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Old 05-17-2012, 01:22 PM   #21
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I say no
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Old 05-17-2012, 04:33 PM   #22
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there is no need for a disconnect if it is "within sight". see definitions, article 100. within sight means 25 feet. if its 30 feet and you can still see it, its not within sight. don't forget, you still need a convenience outlet. the purpose behind the disconnect and the receptacle is for the hvac tech. he wants to make sure no one energizes it while he is servicing it. the receptacle is for his use.
Then I guess he would hate an old co worker of mine who always used a single pole switch for the 240volt air handler
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Old 05-17-2012, 04:36 PM   #23
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Then I guess he would hate an old co worker of mine who always used a single pole switch for the 240volt air handler
An error like that could put you out of business if someone (anyone) was injured because of negligence, I suspect.
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Old 05-17-2012, 04:49 PM   #24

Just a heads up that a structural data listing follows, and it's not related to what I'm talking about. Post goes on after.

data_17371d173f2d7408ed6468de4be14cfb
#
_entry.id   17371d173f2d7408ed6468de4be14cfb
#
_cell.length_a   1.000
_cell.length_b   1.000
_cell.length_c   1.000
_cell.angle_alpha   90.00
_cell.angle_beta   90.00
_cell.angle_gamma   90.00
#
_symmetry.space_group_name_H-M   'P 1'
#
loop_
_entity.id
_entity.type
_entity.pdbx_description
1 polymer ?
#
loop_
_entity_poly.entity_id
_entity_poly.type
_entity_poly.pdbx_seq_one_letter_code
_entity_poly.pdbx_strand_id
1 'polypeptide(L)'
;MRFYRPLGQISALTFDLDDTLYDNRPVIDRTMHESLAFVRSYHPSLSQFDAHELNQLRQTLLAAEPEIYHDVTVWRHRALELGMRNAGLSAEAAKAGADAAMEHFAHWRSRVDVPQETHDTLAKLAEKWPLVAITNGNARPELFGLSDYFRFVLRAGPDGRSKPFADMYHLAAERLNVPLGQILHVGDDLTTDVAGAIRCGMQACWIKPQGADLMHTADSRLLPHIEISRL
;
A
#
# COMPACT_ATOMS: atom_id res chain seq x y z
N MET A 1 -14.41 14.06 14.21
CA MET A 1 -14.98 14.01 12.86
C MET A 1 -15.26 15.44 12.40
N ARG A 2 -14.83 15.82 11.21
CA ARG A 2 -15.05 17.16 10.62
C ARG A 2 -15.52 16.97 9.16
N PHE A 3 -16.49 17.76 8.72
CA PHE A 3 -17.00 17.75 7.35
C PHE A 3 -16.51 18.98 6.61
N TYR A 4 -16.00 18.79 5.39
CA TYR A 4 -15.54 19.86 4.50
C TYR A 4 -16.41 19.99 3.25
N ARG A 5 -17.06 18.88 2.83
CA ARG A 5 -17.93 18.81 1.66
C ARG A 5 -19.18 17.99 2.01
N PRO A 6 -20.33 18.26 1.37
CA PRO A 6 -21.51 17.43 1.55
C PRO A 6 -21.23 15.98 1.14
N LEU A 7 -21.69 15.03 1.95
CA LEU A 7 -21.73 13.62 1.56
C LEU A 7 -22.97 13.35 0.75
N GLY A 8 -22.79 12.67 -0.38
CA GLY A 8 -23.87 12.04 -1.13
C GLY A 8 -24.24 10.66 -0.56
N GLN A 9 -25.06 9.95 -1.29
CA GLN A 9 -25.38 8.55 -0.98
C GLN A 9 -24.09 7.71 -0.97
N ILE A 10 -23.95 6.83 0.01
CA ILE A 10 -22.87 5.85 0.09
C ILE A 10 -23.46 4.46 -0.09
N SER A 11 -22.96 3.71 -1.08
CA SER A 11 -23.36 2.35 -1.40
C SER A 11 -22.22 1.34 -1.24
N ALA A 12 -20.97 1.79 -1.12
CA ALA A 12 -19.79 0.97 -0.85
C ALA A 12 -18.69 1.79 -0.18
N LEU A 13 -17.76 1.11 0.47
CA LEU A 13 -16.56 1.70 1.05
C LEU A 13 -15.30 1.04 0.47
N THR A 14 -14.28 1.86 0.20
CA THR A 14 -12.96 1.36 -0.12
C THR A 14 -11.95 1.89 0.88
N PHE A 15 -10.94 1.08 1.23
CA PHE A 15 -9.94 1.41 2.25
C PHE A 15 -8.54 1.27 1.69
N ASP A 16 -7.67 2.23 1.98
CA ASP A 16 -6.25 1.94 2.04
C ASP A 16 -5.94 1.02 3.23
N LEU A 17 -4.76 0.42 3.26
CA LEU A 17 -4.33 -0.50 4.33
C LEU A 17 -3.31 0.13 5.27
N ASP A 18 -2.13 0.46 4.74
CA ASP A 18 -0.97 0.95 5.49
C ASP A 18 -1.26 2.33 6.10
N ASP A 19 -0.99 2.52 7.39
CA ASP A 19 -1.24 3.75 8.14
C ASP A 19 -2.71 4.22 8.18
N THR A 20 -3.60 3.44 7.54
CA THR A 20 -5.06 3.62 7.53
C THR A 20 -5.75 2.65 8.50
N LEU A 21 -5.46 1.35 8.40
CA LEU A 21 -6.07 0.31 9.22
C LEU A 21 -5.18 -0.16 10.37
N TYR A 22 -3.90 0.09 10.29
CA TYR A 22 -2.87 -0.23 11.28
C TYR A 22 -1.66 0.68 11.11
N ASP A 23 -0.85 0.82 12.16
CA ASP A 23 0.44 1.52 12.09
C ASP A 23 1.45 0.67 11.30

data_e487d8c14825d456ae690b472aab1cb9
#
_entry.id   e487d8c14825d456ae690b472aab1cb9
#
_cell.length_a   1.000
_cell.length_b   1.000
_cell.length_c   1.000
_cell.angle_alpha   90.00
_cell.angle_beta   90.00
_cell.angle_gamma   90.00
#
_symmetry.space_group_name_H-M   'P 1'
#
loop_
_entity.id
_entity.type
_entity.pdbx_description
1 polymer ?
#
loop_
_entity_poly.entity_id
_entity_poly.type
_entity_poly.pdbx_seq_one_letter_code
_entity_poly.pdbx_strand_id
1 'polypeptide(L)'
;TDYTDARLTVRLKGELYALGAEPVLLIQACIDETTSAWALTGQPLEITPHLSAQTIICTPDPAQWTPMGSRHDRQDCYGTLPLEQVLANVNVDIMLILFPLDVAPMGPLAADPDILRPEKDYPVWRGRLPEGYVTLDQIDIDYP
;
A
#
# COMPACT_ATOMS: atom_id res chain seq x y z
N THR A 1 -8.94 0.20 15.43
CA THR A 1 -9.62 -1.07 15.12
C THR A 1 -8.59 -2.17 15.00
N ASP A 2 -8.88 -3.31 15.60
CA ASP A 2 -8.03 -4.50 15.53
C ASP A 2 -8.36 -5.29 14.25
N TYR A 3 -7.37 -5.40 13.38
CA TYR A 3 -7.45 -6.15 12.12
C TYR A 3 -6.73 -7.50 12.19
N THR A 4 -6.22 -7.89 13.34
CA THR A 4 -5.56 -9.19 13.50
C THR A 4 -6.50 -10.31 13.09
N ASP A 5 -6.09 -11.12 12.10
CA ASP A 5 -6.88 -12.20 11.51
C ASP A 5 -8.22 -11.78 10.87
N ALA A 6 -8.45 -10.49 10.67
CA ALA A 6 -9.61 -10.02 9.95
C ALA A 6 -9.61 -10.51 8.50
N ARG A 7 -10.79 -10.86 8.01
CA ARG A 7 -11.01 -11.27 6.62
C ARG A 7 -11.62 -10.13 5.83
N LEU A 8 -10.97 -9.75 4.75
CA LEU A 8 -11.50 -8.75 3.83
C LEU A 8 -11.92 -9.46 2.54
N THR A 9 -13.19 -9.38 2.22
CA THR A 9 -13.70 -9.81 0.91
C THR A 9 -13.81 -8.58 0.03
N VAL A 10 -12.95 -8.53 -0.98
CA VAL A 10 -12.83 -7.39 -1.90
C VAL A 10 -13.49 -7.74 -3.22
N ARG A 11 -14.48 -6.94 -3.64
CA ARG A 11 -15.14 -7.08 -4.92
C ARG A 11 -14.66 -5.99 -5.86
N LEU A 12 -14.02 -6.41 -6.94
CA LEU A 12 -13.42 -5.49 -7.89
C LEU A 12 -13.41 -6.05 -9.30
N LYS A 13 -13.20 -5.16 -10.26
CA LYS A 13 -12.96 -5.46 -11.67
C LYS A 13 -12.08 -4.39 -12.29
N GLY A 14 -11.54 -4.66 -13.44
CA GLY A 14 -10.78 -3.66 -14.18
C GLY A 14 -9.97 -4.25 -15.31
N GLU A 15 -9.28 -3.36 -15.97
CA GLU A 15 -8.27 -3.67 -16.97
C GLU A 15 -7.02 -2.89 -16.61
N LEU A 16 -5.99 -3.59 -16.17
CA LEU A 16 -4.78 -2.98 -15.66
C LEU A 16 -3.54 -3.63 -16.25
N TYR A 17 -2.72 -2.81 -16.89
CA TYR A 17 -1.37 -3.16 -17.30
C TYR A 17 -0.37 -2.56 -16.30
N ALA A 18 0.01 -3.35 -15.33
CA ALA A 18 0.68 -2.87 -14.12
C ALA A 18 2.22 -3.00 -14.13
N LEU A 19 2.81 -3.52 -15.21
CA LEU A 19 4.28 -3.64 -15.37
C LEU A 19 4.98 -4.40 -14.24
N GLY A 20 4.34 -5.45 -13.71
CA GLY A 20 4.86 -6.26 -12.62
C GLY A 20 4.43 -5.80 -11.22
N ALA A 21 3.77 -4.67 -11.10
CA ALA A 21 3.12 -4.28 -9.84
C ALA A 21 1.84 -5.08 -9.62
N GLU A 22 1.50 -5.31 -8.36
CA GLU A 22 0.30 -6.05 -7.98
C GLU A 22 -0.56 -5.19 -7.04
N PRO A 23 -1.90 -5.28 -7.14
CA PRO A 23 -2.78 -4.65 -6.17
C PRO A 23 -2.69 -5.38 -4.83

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An error like that could put you out of business if someone (anyone) was injured because of negligence, I suspect.
The boss tagged him a couple times for it , but life went on beyond the pallisades.
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Old 05-17-2012, 06:42 PM   #25
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I'd also do the disconnect and service GFI, makes it easier and safer for the tech guy.

IMO, that is just adding more potential failure points (four more terminals and the female&male contact points on the pullout). All modern breakers are HACR so I see no purpose.
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Old 05-24-2012, 03:29 AM   #26
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HVAC equipment also includes internal or "hidden" (from the user) controls and switches that are necessary for proper system operation. Just knowing that these items exist is the first step in diagnosing & repairing an air conditioner, heat pump, refrigerator, freezer or other HVACR equipment that is not working or not working properly..
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Old 05-24-2012, 03:33 AM   #27
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Do not set the thermostat for cooling below 68 degrees. This can cause a multitude of problems with your air-conditioner, including freezing up.

Remember to turn off your humidifier for the summer cooling system..
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